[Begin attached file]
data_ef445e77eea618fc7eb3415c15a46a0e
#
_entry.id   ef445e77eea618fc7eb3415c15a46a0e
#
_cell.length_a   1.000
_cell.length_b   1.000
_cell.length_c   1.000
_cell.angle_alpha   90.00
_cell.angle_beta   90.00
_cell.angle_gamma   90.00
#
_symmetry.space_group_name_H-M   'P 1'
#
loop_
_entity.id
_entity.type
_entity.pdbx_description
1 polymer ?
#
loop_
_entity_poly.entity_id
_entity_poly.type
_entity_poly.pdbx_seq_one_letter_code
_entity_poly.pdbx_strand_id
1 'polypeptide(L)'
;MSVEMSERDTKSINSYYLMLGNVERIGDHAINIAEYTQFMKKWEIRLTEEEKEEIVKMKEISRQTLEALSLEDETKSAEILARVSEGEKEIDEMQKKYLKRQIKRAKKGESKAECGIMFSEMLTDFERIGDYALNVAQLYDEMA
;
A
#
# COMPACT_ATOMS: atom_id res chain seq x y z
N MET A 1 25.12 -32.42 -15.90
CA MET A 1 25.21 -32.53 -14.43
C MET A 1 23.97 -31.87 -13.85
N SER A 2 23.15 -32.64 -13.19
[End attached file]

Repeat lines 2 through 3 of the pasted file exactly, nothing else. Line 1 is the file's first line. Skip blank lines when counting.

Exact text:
#
_entry.id   ef445e77eea618fc7eb3415c15a46a0e